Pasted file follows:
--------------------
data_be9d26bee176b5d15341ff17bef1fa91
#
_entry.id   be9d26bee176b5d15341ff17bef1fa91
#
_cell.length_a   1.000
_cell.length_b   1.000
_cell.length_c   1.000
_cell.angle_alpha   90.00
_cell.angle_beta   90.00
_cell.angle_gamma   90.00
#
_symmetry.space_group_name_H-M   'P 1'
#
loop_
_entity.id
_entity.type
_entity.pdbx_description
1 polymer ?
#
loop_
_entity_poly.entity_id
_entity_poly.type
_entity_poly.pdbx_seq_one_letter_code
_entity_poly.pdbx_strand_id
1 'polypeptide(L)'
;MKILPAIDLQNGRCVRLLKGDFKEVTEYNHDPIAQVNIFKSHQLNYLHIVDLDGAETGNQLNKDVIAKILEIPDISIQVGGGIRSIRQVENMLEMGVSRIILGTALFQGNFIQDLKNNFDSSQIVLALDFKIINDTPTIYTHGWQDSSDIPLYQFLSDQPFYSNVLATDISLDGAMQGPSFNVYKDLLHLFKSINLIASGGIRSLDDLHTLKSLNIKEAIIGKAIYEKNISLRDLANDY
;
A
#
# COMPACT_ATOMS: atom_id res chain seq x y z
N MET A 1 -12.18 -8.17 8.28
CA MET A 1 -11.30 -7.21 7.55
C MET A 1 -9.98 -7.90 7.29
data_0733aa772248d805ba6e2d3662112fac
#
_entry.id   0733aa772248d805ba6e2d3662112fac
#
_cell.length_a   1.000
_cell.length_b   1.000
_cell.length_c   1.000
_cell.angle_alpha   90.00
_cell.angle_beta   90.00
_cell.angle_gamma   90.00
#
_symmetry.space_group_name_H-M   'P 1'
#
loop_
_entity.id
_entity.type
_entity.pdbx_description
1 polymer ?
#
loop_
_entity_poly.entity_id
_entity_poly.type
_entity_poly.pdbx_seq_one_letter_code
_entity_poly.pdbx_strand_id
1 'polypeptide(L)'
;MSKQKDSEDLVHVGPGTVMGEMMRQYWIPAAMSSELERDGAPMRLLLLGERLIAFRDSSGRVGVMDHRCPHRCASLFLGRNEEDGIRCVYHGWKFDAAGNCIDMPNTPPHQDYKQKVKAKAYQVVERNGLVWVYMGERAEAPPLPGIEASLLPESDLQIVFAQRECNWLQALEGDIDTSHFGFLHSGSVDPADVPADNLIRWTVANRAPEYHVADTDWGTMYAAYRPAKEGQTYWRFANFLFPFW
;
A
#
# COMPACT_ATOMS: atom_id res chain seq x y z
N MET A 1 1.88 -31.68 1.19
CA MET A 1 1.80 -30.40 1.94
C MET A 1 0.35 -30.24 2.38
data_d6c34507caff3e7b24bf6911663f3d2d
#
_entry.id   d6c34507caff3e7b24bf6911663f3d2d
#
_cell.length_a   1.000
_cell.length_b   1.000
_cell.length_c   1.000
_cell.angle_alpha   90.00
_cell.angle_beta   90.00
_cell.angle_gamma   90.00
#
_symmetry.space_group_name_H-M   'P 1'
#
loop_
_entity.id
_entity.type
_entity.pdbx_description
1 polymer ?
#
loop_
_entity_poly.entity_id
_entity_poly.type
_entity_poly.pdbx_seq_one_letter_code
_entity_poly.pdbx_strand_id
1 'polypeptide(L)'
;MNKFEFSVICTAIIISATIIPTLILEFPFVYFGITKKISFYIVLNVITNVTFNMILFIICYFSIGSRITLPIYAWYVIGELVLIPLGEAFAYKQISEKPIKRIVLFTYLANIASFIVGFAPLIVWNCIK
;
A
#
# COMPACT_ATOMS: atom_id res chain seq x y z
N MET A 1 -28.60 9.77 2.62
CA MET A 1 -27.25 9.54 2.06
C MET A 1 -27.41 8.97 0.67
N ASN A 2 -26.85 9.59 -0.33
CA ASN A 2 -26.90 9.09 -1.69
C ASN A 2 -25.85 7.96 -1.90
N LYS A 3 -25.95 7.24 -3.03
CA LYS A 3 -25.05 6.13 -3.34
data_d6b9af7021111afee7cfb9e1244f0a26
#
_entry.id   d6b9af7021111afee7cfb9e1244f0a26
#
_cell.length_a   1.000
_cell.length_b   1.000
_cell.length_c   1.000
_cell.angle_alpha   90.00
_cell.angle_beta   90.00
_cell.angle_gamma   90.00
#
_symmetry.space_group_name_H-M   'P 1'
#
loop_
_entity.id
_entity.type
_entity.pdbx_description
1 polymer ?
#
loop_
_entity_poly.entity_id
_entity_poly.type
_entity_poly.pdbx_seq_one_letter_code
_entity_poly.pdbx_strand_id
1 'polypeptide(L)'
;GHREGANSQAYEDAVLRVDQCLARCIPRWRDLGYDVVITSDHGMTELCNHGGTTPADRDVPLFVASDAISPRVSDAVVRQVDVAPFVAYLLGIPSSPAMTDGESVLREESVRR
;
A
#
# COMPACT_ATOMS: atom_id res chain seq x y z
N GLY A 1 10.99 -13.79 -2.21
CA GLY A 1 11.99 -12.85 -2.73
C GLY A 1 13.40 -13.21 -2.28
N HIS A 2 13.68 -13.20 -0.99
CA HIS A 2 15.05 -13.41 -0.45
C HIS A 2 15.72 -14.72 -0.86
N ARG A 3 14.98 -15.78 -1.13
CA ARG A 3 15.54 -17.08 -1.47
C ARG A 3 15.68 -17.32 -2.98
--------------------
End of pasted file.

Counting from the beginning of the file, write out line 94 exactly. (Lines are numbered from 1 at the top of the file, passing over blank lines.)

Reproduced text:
A